"Life is about not knowing, having to change, taking the moment and making the best of it, without knowing what's going to happen next. Delicious Ambiguity." ~ Gilda Radner

Monday, September 04, 2006


Mondays off are meant for moodling.

And that is pretty much what I have done all day. Maybe you have moodled the day away as well. I hope you have. Everyone needs to moodle now and then...it's the best way to find emotional clarity amid the frenzy of this thing we call "life".

Maybe you have moodled, and you don't even know it.

Let me ask you: Have you, at some point during this long Labor Day weekend, dawdled? Or puttered? Or putzed? If your answer is yes, then by golly, you have moodled. If your answer is no, for shame. During every harried life some moodling should occur. For moodling, explains writer Brenda Ueland (who coined the word), induces revealing and rewarding reveries -- those a-ha moments that nourish our souls.

Kids need moodling time, too.

However, it seems to me that kids these days aren't allowed much moodling. Oh, they get plenty of extracurricular enrichment -- which is a good thing, certainly. But too much of it can lead to stress, according to an article I read in Sunday's USA Weekend. Did you read it?

It was titled, "The Benefits of Boredom" by Ann Pleshette Murphy, and it pointed out that according to a recent poll by KidsHealth, 41% of children feel stressed most or all of the time because they have too much to do. But Ms. Pleshette Murphy went on to say that research also shows that enforcing boredom (a first cousin to moodling, you might say), or opportunities to daydream, produces brainwaves associated with creativity.

That shouldn't be news to anyone who grew up in the 60s...Most time I whined to my mom, "I'm bored," she gave me a list of things I could do -- clean my room, wash dishes, etc. -- and it was amazing how suddenly creative and not-bored I could be .

Anyway...according to this article, "when kids have a chance to sit with their thoughts -- not while playing a video game, watching TV or doing homework-- their brains benefit in ways that enhance other kinds of learning. And being able to calm yourself and de-stress can have lifelong health benefits."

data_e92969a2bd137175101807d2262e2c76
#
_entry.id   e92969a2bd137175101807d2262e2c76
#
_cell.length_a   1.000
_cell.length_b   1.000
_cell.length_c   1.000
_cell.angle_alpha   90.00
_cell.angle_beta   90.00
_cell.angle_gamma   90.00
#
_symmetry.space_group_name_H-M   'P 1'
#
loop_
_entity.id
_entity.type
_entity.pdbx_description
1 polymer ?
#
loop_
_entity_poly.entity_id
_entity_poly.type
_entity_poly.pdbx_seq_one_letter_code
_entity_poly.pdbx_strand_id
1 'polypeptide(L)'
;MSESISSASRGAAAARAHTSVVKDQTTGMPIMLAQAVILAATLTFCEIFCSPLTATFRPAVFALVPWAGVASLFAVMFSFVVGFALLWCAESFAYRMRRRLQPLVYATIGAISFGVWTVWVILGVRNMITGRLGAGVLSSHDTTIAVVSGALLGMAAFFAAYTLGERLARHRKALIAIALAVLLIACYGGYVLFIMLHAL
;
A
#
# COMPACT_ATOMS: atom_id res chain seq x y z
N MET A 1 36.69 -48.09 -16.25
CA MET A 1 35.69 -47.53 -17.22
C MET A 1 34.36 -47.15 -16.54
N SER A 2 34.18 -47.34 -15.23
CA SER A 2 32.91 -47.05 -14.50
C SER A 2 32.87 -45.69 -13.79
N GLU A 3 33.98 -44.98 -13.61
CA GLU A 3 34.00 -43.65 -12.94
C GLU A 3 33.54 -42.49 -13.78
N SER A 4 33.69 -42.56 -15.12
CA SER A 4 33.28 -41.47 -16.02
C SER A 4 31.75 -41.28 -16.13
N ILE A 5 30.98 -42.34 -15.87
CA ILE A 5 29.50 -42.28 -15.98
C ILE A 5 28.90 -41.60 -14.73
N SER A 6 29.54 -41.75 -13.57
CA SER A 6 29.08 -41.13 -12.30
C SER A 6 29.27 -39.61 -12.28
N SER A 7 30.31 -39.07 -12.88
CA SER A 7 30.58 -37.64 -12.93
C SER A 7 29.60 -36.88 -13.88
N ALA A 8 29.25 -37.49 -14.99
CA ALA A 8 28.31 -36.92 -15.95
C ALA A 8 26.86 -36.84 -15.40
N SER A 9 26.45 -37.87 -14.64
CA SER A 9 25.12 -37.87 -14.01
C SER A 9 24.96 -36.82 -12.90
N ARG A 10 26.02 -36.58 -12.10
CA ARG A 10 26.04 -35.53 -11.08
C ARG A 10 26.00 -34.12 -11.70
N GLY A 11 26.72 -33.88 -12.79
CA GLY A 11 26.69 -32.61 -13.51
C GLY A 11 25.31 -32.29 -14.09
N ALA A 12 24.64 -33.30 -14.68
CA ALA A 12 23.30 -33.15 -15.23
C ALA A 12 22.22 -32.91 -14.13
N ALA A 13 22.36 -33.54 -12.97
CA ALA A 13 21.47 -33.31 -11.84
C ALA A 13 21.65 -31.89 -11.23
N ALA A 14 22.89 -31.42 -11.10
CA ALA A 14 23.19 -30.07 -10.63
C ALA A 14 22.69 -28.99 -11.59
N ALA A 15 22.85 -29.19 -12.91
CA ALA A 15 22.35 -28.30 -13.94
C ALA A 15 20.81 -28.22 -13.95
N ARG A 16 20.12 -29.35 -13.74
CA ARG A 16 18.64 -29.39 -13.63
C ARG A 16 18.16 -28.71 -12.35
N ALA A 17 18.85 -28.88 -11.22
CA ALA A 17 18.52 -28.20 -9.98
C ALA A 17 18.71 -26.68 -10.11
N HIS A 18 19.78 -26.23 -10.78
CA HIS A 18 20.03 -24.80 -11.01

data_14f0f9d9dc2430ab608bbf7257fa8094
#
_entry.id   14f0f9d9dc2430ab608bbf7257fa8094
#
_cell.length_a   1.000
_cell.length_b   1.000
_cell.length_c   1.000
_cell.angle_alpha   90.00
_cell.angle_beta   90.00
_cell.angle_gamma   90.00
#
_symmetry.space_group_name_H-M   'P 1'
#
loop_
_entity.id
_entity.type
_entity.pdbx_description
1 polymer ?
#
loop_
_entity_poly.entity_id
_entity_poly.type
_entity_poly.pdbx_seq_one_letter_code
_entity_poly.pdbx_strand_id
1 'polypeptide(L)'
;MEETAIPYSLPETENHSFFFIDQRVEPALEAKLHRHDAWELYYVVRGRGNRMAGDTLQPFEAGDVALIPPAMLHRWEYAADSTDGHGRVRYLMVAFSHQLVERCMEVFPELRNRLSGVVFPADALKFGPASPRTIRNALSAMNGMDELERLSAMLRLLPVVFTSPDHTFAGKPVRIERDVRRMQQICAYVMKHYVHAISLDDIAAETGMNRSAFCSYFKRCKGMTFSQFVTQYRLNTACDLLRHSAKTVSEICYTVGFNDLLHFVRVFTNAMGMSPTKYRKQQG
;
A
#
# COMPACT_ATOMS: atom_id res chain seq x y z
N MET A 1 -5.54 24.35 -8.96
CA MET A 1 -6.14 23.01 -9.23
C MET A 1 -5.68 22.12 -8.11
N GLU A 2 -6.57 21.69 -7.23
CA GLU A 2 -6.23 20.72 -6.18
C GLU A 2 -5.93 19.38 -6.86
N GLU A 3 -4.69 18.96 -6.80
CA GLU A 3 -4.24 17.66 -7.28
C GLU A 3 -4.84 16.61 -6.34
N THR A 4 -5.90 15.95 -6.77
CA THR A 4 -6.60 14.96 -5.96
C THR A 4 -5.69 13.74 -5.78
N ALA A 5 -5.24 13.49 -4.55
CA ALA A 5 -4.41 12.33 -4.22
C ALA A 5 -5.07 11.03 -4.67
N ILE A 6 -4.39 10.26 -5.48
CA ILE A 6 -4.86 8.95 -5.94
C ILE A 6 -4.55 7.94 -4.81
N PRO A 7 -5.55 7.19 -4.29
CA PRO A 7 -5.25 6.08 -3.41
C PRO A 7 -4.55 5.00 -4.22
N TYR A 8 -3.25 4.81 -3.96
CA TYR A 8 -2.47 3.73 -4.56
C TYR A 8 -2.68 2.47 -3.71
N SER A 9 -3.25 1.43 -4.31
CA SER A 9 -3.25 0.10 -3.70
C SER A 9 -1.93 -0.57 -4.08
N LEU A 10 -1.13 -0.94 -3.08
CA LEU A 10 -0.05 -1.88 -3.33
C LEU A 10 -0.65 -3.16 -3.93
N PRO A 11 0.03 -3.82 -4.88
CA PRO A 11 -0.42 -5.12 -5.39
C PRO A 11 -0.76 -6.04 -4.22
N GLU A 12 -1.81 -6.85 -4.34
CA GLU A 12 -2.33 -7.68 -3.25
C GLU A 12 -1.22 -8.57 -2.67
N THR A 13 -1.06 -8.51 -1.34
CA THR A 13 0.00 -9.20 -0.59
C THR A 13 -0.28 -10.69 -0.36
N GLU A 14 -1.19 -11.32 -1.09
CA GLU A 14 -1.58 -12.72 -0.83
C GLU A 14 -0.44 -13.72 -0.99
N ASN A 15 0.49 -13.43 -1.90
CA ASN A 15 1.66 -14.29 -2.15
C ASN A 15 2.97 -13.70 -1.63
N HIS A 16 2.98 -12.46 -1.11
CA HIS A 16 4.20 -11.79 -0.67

In other words, before we schedule another dance/guitar/piano/tumbling lesson on our kids' off days from volleyball/football/cross country practice, or that weekend "select" sport tournament, maybe we just ought to pencil in a new routine called NOTHING.

Yup. You heard me. ABSOLUTELY NOTHING.

I can hear the parental gasps, moans, and general gnashing of teeth as I type...but I think the idea might hold some value.

Call it moodling. Call it boredom. Call it just plain old-fashioned downtime.

Everybody needs it.

So, take it or leave it, Ms. Pleshette Murphy advises the following:
  • Make downtime a scheduled family activity.
  • Enhance, don't engineer. In other words, don't rush to fill the void when children say, "There's nothing to do". You could repeat my mother's other favorite "I'm bored" retort, "Spit in your shoe and send a letter to Kalamazoo." But like that other 60s humorous parental directive (my father's favorite) "Go play in traffic", I really don't recommend it.
  • Limit TV and computer use. Ouch. That's a tough one. But hey, if we made it through our childhoods having to generate our own fun without staring at a screen , our kids really can do the same. Unless, of course, a child's mother is addicted to blogging, which then requires yet another 60s' parental command, "Do as I say, not as I do."
Well, as another Labor Day weekend winds down and I sink slowly into a relaxing, hot bubble bath , surrounded by aromatherapy candles and calmed by Barry Manilow's Greatest Hits playing ever so softly in the background, I want to wish you and your kids many long, boring hours of inefficient idling.

Let the creative juices flow!

(NOTE: I posted this same article on my other blog...I was too busy moodling to be creative twice on one Labor Day...forgive me?)

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